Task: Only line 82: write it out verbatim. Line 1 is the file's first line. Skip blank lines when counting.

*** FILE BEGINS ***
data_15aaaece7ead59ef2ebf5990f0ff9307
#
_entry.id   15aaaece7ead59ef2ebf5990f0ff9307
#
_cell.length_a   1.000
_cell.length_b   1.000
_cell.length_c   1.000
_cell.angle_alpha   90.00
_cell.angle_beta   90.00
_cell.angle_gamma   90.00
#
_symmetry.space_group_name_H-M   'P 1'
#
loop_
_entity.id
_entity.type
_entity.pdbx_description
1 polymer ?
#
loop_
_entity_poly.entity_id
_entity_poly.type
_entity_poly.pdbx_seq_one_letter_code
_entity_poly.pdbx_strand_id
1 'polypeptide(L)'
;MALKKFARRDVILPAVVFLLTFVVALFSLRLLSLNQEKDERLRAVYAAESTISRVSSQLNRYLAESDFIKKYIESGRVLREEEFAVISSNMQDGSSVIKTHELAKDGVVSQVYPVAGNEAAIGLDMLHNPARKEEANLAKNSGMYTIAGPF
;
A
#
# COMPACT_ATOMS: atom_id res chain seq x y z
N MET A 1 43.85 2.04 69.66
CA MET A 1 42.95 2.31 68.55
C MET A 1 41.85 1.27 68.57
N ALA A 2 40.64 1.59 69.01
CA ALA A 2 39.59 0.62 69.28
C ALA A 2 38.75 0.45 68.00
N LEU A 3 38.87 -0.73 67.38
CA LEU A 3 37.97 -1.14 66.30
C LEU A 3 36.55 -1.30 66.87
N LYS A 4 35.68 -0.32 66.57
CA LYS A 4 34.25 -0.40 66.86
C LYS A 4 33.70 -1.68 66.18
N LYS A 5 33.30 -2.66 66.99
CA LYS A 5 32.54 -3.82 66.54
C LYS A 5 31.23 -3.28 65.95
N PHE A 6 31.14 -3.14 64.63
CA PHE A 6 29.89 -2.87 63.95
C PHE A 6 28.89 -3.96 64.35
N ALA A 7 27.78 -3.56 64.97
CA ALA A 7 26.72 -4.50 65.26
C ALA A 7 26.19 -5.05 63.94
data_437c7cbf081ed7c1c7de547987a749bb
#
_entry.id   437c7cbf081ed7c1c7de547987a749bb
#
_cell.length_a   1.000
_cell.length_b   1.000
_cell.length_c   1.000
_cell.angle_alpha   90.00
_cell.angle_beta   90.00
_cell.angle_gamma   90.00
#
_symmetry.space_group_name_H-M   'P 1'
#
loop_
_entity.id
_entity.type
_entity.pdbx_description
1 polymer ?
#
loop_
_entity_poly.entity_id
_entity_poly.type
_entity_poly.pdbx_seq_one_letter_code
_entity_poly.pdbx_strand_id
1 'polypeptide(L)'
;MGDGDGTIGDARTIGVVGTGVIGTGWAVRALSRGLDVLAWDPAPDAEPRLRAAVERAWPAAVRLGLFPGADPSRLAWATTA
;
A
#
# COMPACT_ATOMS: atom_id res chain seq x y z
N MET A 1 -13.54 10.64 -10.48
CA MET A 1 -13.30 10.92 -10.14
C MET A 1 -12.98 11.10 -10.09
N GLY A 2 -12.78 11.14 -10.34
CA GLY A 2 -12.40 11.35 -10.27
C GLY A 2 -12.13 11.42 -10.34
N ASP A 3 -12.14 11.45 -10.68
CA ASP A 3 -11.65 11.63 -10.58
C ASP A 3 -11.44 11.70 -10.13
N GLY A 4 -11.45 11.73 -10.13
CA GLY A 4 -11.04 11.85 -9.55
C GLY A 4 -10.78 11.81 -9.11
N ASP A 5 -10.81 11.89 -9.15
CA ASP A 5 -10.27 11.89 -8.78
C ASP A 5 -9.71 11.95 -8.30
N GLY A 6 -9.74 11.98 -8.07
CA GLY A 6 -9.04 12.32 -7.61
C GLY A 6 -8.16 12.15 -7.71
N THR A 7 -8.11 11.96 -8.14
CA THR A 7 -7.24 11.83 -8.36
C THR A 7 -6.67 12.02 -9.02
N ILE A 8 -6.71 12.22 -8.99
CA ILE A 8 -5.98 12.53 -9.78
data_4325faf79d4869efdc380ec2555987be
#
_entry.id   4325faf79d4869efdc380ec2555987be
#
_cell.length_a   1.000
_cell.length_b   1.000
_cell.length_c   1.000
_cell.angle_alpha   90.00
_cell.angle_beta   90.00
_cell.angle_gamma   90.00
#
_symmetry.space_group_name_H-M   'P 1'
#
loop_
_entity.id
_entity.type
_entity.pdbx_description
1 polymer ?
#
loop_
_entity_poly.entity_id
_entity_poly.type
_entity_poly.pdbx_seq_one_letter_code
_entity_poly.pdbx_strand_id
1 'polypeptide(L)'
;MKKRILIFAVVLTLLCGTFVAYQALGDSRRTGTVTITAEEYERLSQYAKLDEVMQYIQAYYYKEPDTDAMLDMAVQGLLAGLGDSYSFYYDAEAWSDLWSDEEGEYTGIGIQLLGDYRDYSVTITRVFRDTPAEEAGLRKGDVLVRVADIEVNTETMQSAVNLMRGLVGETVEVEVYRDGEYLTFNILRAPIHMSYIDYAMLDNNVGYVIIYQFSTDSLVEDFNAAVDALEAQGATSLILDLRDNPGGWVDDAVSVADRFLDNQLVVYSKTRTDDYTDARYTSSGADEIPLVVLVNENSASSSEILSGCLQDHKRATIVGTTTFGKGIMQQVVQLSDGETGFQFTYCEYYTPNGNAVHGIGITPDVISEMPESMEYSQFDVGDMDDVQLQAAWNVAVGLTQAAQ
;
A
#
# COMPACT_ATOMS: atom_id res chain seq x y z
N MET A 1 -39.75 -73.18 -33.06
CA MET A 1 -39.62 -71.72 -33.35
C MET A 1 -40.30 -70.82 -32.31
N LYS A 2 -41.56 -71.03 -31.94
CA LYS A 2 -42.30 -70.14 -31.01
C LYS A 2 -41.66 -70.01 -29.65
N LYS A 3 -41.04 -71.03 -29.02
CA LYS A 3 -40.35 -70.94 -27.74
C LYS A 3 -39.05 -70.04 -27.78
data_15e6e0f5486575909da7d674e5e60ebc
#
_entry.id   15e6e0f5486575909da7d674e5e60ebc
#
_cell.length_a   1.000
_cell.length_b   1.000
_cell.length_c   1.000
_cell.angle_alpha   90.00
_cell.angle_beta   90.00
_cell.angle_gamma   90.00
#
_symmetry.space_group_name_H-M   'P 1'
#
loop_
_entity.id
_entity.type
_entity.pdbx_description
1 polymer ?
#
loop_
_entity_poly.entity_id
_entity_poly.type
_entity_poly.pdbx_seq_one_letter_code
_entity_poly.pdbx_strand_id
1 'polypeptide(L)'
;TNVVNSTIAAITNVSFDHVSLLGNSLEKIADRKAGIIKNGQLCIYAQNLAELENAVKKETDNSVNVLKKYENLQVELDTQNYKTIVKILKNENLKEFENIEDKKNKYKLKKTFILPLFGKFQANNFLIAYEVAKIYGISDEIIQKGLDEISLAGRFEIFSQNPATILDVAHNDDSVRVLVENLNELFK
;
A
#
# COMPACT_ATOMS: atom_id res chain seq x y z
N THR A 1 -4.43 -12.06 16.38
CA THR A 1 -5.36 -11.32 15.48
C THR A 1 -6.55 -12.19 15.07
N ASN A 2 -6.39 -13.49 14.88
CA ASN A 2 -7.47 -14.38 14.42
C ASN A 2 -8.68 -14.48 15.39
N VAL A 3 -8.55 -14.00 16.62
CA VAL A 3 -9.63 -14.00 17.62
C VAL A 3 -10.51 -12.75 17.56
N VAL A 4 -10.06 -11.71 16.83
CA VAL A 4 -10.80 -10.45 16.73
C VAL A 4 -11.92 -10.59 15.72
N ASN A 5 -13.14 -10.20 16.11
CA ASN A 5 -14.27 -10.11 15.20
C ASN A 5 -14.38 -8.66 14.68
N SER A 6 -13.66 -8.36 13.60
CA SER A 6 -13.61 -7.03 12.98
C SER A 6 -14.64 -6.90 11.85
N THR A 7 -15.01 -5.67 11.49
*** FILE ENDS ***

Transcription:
N MET A 1 -13.54 10.64 -10.48